We don’t normally cover French automaker Renault, but when we were invited to drive its its first all-electric production car - the 2012 Fluence Z.E., we jumped at the chance.  

And we’re glad we did. Unlike its geeky cousin the 2011 Nissan Leaf, the Renault Fluence Z.E. is full of no-nonsense Gallic charm. 

Cousin? Here’s a brief delve into Renault’s family tree. 

Back in 1999 Renault joined forces with Japanese automaker Nissan, sharing everything from CEO Carlos Ghosn through to new vehicle technology. Naturally, that includes electric cars. 

In short, the $36,500 five-seat electric sedan Renault is bringing to market is based on the same technology found in the 2011 Nissan Leaf, but presented in a very different way. 

Built on an existing platform

Unlike the 2011 NIssan Leaf which was designed as a completely new car, the 2012 Fluence Z.E. is an electrification of the gasoline-powered 2012 Renault Fluence.  

With the gasoline Fluence already popular in Europe, Australia and parts of the Middle East, the Fluence Z.E is a less assuming electric car than the Leaf.

Instead of yelling its green credentials from the rooftops like its gadget-filled cousin, the Fluence Z.E. whispers them quietly as it passes, although its dual power sockets, lack of tailpipe and redesigned grille would give the game away on closer inspection. 

No gimmicks

The Fluence Z.E. continues the theme of understated environmental credentials on the inside.  Instead of large touch-screen displays, strange gear selectors and electronic parking brakes normally found in electric cars, the Fluence is refreshingly normal. 

With not a butterfly, polar bear or tree in sight, the Fluence’s dash tells you all the information you need to know: speed, energy consumption and range to empty. 

Next to a traditional speedometer in place of a tachometer is the fuel gauge, effectively showing how far your car can travel. The same size as the speedometer, it is easy to read and understand. 

The no-nonsense interior continues, with conventional automatic gear selector, parking brake and cabin controls, all instantly familiar to anyone with a driving license. 

The only thing we struggled to use was the car’s built-in TomTom satellite navigation system, which uses a rotary wheel in place of a more conventional touch-screen. 

Five seats, restricted luggage

Being designed on the gasoline Fluence, the Fluence Z.E. has ample space in the cabin for tall passengers both in the front and the back, easily accommodating a family of five. 

But the one place the Fluence Z.E. is drastically let down is its trunk. Being a sedan, its luggage carrying abilities are already severely handicapped, but Renault has further compounded the problem by using a large portion of the trunk area to house the car’s 24 kilowatt hour battery pack. 

Placed vertically behind the rear seats to aid battery swapping at Better Place battery swap stations, the Fluence Z.E’s battery pack has crippled the desirability of what should be a great family sedan. 


Although the Fluence Z.E. is primarily a European car, it currently has one J1772 outlet on each side of the car. Having two places to plug in really helps improve opportunistic charging, since the charging cable can be plugged in whichever side is convenient.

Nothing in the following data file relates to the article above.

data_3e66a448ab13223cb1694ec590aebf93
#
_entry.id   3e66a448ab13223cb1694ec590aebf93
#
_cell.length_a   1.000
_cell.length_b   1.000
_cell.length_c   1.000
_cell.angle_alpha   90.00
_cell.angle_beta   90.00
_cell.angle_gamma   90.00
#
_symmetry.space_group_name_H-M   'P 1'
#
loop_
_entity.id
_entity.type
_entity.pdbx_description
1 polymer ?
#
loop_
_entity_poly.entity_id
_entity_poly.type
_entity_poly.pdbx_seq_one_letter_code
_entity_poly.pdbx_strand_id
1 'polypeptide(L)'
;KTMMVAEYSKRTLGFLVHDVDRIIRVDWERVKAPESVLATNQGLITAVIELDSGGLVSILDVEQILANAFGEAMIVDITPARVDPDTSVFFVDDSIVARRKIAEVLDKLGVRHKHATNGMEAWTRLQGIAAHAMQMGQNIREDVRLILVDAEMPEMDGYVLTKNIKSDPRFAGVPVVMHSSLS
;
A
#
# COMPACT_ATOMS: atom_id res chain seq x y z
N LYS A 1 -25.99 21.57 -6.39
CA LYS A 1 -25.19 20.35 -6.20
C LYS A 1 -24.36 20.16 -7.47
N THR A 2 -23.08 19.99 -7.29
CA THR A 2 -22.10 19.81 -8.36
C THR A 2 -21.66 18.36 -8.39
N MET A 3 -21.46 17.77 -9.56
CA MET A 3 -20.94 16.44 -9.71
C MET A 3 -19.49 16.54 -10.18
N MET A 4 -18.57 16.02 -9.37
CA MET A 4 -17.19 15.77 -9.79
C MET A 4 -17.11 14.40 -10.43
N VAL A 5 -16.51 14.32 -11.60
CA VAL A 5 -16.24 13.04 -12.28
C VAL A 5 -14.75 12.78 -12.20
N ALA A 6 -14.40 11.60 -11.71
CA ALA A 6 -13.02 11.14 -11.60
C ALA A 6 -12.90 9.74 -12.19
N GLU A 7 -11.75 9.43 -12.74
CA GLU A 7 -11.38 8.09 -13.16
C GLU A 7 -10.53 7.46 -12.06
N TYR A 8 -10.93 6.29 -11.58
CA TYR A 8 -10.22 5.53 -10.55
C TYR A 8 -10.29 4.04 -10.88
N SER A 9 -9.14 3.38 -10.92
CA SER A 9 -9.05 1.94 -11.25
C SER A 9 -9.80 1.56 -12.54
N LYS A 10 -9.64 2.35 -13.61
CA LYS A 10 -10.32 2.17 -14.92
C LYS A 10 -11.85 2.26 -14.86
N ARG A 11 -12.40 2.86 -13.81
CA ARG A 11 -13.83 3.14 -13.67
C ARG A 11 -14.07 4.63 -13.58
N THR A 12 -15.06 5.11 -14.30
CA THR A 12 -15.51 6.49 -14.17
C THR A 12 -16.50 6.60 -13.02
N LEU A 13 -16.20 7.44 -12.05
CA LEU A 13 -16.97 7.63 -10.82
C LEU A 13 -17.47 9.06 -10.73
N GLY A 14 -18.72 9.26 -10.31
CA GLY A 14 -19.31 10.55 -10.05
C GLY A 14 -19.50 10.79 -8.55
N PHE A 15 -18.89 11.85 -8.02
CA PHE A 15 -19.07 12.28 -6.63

Missing is the 2011 Nissan Leaf’s level 3 rapid charging cable. Renault has chosen to not include this as the Fluence’s battery pack can be swapped in minutes using one of Better Place’s rapid battery switch stations.

2012 Renault Fluence Z.E. Prototype

2012 Renault Fluence Z.E. Prototype


As is often the case with pre-production prototypes, getting time behind the wheel was a bit of a challenge, not helped by the fact that we were only given ten minutes to drive the Z.E. in busy London traffic. 

What can we tell you? The Fluence Z.E’s road handling in city traffic is impeccable. 

With little or no discernible regenerative braking on accelerator lift-off, we found it possible to employ pulse and glide techniques often associated with hybrids like the Toyota Prius to obtain excellent energy consumption in slow-moving traffic. 

Depress the brake steadily, and regenerative braking slows you down to around 8 mph before the friction brakes take over.  Stop in a hurry, and the car’s regenerative and friction brakes work together to bring you quickly and safely to a stop. 

Sadly, we can’t tell you more than that. We can’t tell you how it performed at highway speeds, nor can we tell you much about how the car’s range matched up to Renault’s own claim of 115 miles per charge. 

An electric car for everyone else

But what we can tell you is how unlike any other electric car the Fluence Z.E. felt, and how similar it felt to a mid-range gasoline car. 

Thanks to a lack of complicated dashboards and in-car entertainment, the Fluence Z.E’s no-nonsense, zero gimmick approach to electric motoring is bound to gain it a whole lot of fans from drivers who love the idea of going electric but hate gadgets. 

Combine this with a novel purchase scheme where you buy the car but lease the battery pack from Renault or sign up for Better Place membership and we think the Fluence Z.E. will be popular with those wanting an electric car that behaves and costs the same as a gasoline car. 

In short, the 2012 Fluence Z.E. feels and drives more like a regular gasoline-powered car than any other electric car we’ve driven. If the 2011 Nissan Leaf is for the geeky early adopters, the Fluence Z.E. is an electric car for the masses. 

While we’re not going to see the Fluence Z.E. in the U.S. it does pose a question. 

What would happen if Nissan followed suit, and converted a gasoline car to a no-nonsense, gadget-free normal-feeling electric car for everyone?  

We think it’d be an instant hit.